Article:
Our generation seems like a pretty adaptable bunch. We're growing up during a time when everything—technology, politics, the economy—is changing faster than ever. I don't know about you guys, but sometimes I feel like I'm still adjusting to the culture that I grew up with for the past 21 years. Now imagine getting used to an entirely new country for four months to a year, and then being thrust back into American society. It feels like reverse culture shock- like you're stuck somewhere between the two countries. Coming back from abroad takes some mental and sometimes physical preparation and many times, it's simpler to get used to life in a foreign country than to life back home.
What To Expect: When Culture Shock Gets the Best of You
Even the most mundane aspects of life at home are bound to stand out more after your abroad experience. For Vanessa Freidman, an NYU student who studied in London last spring, the two countries felt worlds apart. “There's definitely a feeling of being out of the real world and it feels like everything that happens abroad is separate from real life,” she says.
Being abroad also comes with a certain lack of inhibition and a chance to make a fresh start with new people. But switching back to a more structured home life can bring a shock of its own. Suddenly, you're back with the friends who only know the old you and the parents who expect you to live by their rules.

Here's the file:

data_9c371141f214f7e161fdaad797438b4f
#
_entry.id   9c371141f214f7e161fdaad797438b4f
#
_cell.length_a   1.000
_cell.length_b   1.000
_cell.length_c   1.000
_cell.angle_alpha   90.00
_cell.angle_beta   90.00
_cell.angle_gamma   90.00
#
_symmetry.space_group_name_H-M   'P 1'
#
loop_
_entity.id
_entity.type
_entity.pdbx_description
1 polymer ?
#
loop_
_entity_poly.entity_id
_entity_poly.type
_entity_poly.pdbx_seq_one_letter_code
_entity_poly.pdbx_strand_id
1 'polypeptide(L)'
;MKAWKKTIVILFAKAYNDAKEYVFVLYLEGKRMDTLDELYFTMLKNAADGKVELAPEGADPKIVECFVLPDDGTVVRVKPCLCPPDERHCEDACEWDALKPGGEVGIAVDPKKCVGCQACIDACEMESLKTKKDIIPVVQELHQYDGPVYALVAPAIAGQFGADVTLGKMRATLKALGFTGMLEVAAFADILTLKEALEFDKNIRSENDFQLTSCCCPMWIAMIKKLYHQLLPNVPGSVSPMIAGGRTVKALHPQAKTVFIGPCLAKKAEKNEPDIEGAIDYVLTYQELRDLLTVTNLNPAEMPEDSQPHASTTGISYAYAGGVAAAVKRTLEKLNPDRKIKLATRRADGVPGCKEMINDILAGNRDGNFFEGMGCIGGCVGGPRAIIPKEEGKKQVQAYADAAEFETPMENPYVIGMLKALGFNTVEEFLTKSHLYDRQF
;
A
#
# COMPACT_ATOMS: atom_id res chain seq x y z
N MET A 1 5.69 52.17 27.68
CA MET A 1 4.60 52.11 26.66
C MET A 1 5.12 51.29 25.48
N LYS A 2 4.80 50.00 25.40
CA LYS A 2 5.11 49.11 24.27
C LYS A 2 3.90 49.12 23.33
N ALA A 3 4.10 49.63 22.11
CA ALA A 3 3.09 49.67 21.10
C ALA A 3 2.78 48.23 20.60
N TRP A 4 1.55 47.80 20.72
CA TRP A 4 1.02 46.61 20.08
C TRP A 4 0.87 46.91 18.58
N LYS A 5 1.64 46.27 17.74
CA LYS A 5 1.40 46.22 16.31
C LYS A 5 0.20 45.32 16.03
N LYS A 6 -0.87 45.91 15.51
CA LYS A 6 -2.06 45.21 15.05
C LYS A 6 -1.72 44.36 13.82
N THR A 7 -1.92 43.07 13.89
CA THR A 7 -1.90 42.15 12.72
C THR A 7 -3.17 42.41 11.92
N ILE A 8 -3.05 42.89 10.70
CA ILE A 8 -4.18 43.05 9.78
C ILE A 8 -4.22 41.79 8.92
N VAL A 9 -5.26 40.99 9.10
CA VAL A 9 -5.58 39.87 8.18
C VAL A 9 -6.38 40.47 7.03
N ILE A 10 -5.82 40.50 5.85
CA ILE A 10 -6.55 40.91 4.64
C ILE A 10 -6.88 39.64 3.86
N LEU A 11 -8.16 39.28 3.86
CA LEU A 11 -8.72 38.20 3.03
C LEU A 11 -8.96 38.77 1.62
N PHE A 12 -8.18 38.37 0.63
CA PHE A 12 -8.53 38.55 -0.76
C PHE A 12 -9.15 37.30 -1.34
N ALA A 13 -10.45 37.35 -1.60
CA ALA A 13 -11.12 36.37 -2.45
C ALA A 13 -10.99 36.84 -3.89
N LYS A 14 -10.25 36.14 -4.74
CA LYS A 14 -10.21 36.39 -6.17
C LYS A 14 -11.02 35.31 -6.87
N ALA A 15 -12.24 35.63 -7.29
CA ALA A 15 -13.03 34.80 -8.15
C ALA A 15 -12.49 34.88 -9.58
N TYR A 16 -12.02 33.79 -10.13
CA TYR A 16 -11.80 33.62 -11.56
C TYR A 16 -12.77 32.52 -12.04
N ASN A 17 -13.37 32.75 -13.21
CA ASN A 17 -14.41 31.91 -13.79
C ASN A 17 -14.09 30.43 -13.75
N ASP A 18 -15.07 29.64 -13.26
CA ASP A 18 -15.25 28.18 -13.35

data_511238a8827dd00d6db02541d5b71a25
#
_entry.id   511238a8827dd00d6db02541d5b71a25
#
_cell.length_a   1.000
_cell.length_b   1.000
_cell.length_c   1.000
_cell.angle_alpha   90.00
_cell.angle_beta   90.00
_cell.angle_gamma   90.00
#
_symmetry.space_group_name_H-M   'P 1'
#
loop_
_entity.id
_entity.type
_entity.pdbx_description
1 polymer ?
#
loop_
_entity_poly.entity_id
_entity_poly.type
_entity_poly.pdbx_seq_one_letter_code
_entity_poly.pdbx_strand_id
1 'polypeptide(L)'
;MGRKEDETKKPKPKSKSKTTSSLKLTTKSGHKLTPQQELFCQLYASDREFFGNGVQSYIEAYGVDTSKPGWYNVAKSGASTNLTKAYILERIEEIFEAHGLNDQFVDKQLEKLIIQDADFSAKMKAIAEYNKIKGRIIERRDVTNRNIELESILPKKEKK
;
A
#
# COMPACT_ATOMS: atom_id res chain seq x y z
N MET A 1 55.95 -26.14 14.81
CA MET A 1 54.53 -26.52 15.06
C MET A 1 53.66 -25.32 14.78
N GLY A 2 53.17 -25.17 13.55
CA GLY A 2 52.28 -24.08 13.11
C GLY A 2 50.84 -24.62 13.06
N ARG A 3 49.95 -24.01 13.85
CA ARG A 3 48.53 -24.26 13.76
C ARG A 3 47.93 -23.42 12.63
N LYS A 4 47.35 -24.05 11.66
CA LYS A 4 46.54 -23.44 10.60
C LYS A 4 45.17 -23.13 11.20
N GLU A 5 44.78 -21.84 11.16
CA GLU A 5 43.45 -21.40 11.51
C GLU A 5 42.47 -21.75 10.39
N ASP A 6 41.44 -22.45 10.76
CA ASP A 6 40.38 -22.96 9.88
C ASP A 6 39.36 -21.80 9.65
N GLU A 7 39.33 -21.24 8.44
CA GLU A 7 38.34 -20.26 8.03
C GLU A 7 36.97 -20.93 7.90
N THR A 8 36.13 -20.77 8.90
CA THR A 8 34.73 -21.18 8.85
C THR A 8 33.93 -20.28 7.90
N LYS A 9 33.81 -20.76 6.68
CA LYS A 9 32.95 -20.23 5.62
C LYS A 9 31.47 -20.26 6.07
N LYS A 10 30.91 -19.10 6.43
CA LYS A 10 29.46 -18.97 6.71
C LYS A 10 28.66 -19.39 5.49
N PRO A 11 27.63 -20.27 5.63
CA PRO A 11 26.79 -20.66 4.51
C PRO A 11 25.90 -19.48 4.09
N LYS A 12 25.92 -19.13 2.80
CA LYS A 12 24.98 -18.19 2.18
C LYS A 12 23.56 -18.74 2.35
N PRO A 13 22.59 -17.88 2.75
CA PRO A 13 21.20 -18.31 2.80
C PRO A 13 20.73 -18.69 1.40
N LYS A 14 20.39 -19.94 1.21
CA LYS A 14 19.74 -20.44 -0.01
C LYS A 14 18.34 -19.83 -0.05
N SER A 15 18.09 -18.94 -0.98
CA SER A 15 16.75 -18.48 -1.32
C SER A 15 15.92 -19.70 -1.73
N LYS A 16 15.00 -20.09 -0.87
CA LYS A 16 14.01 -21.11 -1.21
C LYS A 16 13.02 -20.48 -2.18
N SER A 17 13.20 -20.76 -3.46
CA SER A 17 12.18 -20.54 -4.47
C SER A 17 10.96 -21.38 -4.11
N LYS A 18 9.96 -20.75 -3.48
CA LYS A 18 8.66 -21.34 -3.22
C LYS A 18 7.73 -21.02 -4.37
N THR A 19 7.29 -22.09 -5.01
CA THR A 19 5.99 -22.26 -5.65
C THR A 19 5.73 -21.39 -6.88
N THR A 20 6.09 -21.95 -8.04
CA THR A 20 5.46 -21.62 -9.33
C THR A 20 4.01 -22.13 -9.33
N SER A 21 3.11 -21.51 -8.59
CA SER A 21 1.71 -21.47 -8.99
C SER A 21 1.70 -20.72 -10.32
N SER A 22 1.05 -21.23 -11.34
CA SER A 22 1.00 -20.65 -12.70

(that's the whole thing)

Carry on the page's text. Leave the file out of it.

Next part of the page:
Rachel Mathisen, a UPenn student who spent Summer 2009 in Spain, says that the return home came along with a serious readjustment process. The Spanish eat breakfast at eight, lunch seven hours later at 3 followed by a siesta and then dinner eight hours after that at 11. When she came home, Mathisen's eating habits were completely out of whack. “One day [in Spain] I was talking to my real mom on the phone and she was making dinner at the same time as my host mom,” she says. “The U.S. is six hours behind Spain. Something so basic as food suddenly became a challenge.